Last days in the USA

And so I have reached the border. In front of me lays Mexico while I’m in a small border town of Presidio, Texas. I have decided to treat myself here with a day off. But when my couchsurfing host Jieve offered me to stay another day, I gladly accepted the offer.
The route to here took me through more and more dry and barren land. Towns became further and further apart and dealing with the question of water access became and everyday occurrence. But that is just how it is when you decide to cycle in the desert. The relatively high elevation (up to 1.500 meters above sea level) helped make the days less hot. Actually it has happened to me twice that in the morning when it was still pitch black when I got up and started to prepare for departure I had to put on my woollen sweater which normally serves me as a pillow.
While on the eastern sky there is a play of colours going on and from black through to more and more orange the morning starts to wake up I’m preparing myself for departure. I pull down the tent, make and eat my breakfast and drink my coffee (oh, such a well-known ritual). The sun has already risen above the horizon when I set off on a long, asphalt snake that winds somewhere towards the horizon. The only company is the wind and music that I often listen to. Landscape around me seems barren and empty though I know it’s not (if nothing else, I do see road kill on the road). Shrubs, rocks and hills around me. Above me circles a vulture from time to time as if it is waiting for me to drop down. Altogether seems as if taken from a western. Only the Indians are missing or when I reach a town that there would be Clint Eastwood waiting for me and in the background you could hear the music from “The Good, The Bad and The Ugly”.

Desert_Life
Life in the Desert

Desert
The Desert

Asphalt_Snake
The Asphalt Snake

The few places I ride through seem to be empty, desolated. Some of them are actually more of a ghost towns. One of those is Langtry. At the peak of its glory (early 20th century) it had 800 inhabitants. Then they first move the highway and later on also the railroad and today the town has 14 people living there. It also has a Visitor centre/museum dedicated to “Judge” Roy Bean. The man had, let’s just say, a very unique approach to justice. But then again those were the days of Wild West and it was not that unusual to use owns saloon as a courthouse or that the fine was paid in a form of buying drinks for the whole saloon (and Bean, being the owner made some money out of it).

Fallen_Giant
Fallen Giant

Memories_of_the_Past
Memories of the Past

Forgoten_Store
Forgoten Store

And here in this Visitor centre is where I have met Brian who is currently in a role of a guide for a group of three cyclists that are traversing the States on the Southern Tier. From Florida to California. He accompanies them driving their support vehicle while they cycle. Empty bicycles and approximately 80 km a day. After that he picks them up and in a nicely cooled down RV takes them to the hotel where they will be spending the night. In the morning he picks them up and takes them back to the point where they left off the previous day. Just to make it clear, this kind of touring is not cheap thou. Just the RV rental will cost them somewhere in the range of 15.000 to 18.000 USD for 90 days. And in these 90 days there will also be some costs associated with accommodation in a 150 – 200 USD/night hotels. And this kind of sleeping arrangements are more of a rule than exception. Yes, it is one way of traveling on a bicycle. It’s just not my way. I feel more comfortable on a full loaded Lou and sleeping wherever the night catches up with you. I’m sure Brian would also rather do it this way.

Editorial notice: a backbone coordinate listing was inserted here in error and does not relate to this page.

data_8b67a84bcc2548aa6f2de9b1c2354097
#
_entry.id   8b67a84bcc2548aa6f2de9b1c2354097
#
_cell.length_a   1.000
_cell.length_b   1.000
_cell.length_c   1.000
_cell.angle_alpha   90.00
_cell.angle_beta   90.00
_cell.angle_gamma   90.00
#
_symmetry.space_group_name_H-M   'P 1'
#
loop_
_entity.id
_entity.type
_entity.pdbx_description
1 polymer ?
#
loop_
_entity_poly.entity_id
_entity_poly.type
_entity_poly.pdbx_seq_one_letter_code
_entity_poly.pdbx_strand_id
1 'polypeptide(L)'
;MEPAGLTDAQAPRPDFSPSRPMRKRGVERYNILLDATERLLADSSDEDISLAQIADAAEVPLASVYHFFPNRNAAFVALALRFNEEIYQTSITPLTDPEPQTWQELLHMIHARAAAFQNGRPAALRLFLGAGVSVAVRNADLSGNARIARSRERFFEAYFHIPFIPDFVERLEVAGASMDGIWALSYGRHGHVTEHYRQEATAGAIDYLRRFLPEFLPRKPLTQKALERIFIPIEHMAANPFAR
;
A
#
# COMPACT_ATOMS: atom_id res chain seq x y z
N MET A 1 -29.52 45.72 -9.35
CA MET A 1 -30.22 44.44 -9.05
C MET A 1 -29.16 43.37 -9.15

As I have mentioned at the beginning of this post, ahead of me lays Mexico. Mexico that I’m very much looking forward to and with some level of impatience anticipate. I’m aware that there a culture shock is awaiting me and this gives me joy. I’m getting a bit tired of the US and the easiness of travel here where there are all the “advantages” of civilization on every step. All you have to do is to make it to the first gas station and within easy reach there will be cold drinks, air condition, shelves full of goods and a clean toilet. I imagine Mexico to be somewhat different and this fills me with anticipation.
And the same Mexico I’m also scared of. No, I’m not scared of the narco cartels and all the negative publicity it’s receiving in our media. I firmly believe Mexico (same as a vast majority of places on this planet) is full of good, kind people with whom I will be able to share moments of Life.
What I’m scared of are the roads and the drivers. From several experienced touring cyclists I have heard or read that they tend to be aggressive and completely ignorant of cyclists. Here by the border I have read a news about a young Swedish couple cycling the World and were hit by a reckless driver in Brazil. She died and he is in a hospital seriously injured. It’s the kind of sad news that do not help to build up my courage.

Nevertheless, tomorrow I’ll go to Mexico and will follow my Dreams!

With a Smile on my face, until next time!
Simon

Last_US_Camp
My Last US Camp

Not_66_But_As_Close_As_I_Got
Not Exactly 66 But As Close As I Got.

Desert_Cowboy_On_A_Bicycle
Desert Cowboy on a Bicycle

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